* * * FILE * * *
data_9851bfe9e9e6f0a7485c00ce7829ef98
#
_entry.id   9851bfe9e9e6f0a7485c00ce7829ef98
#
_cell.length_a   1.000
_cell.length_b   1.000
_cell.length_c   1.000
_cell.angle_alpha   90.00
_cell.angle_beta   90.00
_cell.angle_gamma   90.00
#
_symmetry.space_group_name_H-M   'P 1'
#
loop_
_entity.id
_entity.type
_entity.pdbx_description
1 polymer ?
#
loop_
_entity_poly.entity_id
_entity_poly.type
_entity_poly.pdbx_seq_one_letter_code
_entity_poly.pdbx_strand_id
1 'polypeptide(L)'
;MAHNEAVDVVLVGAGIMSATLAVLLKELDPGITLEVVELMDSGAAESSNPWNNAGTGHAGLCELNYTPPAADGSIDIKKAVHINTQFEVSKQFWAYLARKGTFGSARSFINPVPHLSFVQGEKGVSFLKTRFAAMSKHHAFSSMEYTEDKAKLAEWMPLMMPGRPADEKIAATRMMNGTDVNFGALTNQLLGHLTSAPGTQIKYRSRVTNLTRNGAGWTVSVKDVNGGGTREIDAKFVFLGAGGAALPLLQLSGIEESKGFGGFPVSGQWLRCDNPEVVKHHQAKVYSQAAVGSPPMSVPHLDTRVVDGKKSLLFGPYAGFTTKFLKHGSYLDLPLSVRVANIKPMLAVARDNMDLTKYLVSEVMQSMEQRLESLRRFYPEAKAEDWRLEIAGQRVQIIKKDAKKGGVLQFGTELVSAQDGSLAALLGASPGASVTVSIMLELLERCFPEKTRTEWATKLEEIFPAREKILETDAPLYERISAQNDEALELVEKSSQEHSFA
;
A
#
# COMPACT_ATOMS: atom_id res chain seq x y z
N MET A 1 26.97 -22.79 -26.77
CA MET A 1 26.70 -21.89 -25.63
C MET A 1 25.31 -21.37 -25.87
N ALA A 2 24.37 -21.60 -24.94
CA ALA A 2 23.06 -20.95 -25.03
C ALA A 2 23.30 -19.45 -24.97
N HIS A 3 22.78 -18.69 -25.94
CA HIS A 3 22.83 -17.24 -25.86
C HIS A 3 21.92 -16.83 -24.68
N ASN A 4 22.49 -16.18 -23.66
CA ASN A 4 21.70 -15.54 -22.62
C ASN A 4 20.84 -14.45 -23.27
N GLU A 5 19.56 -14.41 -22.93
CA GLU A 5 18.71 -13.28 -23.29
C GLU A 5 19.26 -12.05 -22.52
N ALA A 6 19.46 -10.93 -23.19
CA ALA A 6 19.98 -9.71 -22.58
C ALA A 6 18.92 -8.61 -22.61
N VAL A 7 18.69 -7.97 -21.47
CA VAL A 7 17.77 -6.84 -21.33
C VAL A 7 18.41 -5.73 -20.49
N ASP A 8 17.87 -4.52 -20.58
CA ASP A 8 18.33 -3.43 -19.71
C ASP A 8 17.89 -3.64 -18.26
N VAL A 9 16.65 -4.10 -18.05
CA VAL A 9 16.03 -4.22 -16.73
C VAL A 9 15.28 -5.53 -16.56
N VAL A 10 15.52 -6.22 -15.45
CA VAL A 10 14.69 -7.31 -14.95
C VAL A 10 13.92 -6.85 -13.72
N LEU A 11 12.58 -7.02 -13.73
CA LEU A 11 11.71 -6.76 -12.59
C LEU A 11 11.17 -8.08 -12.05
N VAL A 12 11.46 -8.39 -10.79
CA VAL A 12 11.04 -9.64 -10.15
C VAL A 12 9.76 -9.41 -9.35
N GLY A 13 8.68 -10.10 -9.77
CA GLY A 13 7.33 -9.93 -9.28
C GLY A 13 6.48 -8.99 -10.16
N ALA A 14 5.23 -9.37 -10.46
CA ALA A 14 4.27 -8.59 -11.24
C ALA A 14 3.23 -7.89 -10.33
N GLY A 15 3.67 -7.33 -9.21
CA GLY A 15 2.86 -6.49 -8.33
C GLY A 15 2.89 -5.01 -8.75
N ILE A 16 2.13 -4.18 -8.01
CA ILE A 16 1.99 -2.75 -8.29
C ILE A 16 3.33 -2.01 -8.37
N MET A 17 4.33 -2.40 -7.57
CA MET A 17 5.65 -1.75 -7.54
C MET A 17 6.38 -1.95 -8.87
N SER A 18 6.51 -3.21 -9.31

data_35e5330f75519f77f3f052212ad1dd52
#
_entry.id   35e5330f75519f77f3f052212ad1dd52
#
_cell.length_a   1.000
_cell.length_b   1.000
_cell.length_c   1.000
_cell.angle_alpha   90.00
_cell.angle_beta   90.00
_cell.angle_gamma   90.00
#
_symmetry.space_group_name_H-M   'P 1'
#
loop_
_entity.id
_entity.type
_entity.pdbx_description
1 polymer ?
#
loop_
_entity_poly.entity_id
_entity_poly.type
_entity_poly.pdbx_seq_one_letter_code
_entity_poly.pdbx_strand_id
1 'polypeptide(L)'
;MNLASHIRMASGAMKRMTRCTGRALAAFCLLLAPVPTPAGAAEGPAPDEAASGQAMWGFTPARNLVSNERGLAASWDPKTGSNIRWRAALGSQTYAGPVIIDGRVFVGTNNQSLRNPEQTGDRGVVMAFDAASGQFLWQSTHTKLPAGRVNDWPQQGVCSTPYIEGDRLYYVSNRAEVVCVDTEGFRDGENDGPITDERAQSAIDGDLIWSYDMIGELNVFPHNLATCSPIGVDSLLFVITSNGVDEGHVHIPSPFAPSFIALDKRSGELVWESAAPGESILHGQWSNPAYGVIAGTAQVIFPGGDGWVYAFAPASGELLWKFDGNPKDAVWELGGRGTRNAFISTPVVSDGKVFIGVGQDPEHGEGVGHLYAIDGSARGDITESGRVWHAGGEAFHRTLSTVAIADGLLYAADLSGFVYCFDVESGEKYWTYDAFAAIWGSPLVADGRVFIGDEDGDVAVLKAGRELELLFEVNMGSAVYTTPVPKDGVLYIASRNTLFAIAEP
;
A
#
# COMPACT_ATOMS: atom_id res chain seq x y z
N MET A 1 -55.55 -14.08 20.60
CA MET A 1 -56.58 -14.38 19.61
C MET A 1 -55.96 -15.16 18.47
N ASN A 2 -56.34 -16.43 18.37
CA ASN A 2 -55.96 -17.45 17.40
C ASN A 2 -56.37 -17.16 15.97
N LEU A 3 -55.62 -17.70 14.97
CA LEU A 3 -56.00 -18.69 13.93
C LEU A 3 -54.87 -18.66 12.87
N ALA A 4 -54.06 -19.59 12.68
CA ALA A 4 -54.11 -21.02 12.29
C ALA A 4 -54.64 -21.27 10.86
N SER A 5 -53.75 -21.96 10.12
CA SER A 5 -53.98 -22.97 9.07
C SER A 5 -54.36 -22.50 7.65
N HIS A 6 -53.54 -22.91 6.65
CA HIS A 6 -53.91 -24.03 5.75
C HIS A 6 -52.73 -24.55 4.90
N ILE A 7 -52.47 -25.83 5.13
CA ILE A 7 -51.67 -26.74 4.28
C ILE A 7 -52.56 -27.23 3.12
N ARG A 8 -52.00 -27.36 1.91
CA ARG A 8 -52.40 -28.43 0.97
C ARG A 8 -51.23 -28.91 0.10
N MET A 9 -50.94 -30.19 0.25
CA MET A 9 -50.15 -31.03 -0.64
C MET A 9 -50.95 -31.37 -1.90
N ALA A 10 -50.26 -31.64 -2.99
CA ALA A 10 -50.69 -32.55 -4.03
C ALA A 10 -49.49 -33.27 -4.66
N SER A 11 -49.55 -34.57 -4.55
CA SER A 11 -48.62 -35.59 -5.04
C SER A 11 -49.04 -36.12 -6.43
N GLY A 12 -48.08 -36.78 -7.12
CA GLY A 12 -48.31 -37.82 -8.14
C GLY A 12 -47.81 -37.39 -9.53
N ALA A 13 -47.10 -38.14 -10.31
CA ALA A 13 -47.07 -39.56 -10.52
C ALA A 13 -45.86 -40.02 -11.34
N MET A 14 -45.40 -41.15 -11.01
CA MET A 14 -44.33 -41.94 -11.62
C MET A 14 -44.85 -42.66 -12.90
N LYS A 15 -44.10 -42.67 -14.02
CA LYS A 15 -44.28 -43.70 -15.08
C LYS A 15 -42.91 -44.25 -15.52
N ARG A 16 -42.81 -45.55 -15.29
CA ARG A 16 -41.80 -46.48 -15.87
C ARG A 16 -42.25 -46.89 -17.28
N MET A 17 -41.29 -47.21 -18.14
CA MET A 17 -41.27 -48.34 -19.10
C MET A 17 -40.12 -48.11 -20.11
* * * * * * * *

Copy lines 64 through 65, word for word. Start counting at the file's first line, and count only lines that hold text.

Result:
N VAL A 12 11.46 -8.39 -10.79
CA VAL A 12 11.04 -9.64 -10.15